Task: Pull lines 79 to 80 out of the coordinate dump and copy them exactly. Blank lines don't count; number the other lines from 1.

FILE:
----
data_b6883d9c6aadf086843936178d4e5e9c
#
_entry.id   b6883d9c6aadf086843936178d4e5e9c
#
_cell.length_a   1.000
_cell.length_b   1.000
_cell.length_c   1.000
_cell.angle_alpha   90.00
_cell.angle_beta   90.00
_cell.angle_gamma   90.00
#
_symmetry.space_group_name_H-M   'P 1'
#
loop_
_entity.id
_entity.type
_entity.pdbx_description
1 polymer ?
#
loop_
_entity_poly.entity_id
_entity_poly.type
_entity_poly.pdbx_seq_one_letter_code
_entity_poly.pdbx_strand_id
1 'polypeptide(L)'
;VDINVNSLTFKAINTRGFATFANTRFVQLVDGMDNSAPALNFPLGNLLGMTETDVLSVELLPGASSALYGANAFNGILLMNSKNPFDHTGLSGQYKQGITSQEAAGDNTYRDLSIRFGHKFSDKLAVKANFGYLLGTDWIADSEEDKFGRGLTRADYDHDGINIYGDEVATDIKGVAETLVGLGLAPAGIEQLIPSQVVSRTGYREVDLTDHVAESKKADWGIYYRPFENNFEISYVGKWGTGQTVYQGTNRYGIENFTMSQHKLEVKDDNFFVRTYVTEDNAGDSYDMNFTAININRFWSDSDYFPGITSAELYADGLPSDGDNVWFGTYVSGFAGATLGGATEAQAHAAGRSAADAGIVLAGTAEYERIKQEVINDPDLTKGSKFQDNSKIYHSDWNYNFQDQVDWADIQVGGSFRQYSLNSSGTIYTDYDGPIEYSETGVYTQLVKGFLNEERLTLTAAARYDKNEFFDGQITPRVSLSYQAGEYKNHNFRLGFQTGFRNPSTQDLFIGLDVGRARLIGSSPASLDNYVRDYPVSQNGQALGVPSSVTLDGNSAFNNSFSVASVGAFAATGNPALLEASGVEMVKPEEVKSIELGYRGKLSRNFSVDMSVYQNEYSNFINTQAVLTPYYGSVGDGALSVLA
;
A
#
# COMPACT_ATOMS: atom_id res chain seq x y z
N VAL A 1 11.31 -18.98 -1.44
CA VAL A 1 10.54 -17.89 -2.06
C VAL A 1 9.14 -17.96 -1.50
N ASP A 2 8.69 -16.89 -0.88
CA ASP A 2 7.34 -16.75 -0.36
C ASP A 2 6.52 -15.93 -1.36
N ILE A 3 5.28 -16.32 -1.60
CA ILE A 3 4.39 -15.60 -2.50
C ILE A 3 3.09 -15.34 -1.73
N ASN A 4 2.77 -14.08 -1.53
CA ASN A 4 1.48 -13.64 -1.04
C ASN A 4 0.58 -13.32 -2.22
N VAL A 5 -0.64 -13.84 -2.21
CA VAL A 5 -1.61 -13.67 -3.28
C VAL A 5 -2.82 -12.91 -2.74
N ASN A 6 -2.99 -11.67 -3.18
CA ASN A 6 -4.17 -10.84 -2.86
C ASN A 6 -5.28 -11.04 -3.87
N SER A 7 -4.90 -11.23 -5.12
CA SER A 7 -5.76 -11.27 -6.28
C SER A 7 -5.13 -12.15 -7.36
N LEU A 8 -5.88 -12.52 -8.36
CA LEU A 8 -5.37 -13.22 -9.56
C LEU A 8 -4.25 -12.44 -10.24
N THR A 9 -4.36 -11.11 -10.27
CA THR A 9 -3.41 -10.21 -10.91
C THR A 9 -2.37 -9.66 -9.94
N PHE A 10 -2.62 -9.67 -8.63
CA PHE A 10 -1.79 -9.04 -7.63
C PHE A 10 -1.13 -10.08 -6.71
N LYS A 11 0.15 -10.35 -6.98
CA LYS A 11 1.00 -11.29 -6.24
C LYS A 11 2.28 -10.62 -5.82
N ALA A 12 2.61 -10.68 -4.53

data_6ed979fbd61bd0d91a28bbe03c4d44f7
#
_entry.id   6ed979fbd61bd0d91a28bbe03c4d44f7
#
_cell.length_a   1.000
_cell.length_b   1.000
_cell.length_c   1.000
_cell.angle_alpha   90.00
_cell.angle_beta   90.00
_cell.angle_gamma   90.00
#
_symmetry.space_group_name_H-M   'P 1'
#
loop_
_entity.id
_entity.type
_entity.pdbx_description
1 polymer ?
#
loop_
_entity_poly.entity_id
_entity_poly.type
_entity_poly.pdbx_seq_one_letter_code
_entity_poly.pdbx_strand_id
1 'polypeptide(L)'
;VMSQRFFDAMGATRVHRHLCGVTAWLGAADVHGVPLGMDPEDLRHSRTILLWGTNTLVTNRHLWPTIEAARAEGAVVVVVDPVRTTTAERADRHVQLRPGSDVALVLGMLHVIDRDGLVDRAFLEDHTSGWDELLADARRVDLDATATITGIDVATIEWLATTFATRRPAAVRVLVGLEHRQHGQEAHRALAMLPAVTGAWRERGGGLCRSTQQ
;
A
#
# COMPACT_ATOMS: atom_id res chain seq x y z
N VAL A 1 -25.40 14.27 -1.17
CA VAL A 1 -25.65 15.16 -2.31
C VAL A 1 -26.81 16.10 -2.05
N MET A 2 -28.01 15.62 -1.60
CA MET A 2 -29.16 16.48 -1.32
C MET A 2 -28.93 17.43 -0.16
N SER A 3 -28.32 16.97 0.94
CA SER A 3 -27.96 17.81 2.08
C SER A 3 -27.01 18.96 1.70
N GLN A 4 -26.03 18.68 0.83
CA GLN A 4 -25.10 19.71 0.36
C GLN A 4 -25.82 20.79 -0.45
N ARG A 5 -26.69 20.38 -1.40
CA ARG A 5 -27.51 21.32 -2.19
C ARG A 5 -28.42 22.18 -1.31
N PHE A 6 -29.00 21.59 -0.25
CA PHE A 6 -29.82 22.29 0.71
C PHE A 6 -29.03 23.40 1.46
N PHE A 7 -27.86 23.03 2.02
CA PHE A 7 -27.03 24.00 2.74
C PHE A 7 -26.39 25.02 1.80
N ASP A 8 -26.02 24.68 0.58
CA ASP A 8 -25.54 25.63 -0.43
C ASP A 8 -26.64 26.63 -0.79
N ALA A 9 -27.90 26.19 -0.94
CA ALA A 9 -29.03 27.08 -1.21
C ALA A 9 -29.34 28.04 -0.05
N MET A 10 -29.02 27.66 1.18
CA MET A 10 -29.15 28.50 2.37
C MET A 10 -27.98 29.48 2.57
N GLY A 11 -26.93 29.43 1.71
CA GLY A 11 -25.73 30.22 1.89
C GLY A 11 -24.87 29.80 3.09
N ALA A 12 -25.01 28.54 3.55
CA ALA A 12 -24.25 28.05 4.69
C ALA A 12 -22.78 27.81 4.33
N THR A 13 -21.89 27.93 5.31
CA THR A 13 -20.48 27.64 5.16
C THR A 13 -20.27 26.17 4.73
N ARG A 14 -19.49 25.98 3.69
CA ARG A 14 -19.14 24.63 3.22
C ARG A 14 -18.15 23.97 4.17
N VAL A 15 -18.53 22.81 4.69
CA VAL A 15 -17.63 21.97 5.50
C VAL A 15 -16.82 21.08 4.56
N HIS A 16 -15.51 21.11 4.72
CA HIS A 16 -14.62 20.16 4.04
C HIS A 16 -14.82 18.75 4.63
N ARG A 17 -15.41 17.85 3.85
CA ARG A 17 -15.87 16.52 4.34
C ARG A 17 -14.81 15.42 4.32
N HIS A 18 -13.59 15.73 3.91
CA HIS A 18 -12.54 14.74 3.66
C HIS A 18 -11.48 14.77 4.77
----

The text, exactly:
_entity.id
_entity.type